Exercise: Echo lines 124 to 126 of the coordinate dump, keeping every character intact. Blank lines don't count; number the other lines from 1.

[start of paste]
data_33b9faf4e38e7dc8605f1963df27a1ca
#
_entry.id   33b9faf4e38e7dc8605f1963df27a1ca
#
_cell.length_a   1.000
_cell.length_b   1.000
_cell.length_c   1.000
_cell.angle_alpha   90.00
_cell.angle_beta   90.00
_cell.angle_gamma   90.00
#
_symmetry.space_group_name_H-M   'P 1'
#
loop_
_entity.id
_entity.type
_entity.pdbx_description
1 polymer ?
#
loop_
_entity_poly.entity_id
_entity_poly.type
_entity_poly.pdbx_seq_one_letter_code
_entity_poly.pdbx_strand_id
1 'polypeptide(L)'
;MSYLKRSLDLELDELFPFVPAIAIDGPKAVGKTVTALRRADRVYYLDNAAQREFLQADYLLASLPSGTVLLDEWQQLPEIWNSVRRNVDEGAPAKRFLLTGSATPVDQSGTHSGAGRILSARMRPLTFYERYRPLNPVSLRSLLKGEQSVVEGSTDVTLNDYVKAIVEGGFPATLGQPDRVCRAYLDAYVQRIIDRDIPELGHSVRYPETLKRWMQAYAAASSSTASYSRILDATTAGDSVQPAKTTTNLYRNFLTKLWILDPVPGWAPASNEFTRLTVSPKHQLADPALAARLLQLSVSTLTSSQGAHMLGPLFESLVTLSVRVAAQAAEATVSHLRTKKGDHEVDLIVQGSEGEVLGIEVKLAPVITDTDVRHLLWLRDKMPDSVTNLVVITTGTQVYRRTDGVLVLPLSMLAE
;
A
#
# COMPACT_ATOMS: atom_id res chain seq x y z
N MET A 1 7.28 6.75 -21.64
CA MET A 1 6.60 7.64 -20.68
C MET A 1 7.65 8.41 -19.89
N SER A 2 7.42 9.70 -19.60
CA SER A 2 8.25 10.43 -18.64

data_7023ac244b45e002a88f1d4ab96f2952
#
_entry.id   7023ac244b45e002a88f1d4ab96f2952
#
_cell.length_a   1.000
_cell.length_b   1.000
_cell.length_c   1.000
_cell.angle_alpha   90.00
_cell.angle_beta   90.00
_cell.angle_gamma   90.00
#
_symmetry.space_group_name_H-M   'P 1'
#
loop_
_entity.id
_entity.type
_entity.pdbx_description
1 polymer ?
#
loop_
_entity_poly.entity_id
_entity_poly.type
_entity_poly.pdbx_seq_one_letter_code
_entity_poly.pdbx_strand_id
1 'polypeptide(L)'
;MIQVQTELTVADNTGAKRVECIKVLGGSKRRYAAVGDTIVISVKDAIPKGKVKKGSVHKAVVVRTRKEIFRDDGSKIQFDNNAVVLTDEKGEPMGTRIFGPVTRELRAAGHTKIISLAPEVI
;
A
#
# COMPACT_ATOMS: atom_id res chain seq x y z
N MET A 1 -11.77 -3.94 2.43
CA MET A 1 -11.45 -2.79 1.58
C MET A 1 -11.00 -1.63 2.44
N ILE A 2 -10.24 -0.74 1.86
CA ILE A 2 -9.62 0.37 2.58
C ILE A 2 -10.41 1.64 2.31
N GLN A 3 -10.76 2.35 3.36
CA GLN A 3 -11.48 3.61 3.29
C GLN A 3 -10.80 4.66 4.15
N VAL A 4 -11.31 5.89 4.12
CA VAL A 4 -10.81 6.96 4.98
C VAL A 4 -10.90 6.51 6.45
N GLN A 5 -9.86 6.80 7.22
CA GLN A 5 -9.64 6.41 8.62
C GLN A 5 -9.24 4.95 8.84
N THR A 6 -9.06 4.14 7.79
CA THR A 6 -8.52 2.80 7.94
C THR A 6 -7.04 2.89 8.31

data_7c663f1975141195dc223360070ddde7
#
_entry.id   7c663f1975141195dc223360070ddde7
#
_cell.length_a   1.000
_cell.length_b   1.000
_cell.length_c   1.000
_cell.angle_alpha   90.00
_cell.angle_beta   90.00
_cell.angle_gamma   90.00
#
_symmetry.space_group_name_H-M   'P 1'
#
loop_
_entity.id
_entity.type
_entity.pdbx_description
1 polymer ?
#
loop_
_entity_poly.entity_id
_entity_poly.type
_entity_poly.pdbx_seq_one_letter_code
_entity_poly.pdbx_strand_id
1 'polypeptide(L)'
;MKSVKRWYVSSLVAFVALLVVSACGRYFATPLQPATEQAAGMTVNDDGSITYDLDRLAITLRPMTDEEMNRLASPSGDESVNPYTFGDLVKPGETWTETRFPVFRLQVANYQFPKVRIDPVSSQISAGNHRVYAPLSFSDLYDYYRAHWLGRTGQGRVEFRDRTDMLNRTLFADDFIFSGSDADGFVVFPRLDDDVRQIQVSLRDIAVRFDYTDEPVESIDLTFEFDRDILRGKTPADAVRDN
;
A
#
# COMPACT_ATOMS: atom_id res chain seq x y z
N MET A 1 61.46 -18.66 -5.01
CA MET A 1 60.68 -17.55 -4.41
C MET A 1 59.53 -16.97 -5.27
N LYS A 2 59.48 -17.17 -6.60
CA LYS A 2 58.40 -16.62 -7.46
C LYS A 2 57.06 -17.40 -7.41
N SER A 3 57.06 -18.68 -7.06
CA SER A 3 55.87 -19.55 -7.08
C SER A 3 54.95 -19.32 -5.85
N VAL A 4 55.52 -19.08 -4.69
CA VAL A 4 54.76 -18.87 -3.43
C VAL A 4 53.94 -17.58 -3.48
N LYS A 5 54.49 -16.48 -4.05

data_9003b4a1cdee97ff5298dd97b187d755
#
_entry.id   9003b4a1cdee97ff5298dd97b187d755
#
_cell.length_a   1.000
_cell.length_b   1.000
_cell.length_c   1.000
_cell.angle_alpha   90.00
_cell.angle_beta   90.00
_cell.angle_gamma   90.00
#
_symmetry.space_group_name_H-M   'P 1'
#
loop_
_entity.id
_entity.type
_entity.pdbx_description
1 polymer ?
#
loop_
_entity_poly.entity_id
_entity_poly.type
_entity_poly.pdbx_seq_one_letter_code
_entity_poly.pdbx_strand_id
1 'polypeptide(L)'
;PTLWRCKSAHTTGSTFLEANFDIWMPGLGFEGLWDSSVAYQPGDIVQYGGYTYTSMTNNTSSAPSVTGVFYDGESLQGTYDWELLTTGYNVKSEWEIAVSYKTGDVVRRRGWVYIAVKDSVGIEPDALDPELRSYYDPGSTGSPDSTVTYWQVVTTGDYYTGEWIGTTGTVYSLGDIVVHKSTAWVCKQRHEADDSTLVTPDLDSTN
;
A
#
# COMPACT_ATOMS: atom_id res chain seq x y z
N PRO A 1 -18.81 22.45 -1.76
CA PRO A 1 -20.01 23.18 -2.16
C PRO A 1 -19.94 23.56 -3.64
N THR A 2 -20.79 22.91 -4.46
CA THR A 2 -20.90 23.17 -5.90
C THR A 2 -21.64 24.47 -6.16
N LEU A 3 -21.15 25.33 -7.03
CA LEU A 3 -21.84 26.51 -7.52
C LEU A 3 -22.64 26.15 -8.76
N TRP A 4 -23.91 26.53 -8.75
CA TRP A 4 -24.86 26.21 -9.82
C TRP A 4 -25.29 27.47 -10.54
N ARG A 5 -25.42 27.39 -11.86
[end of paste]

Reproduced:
CA VAL A 4 54.76 -18.87 -3.43
C VAL A 4 53.94 -17.58 -3.48
N LYS A 5 54.49 -16.48 -4.05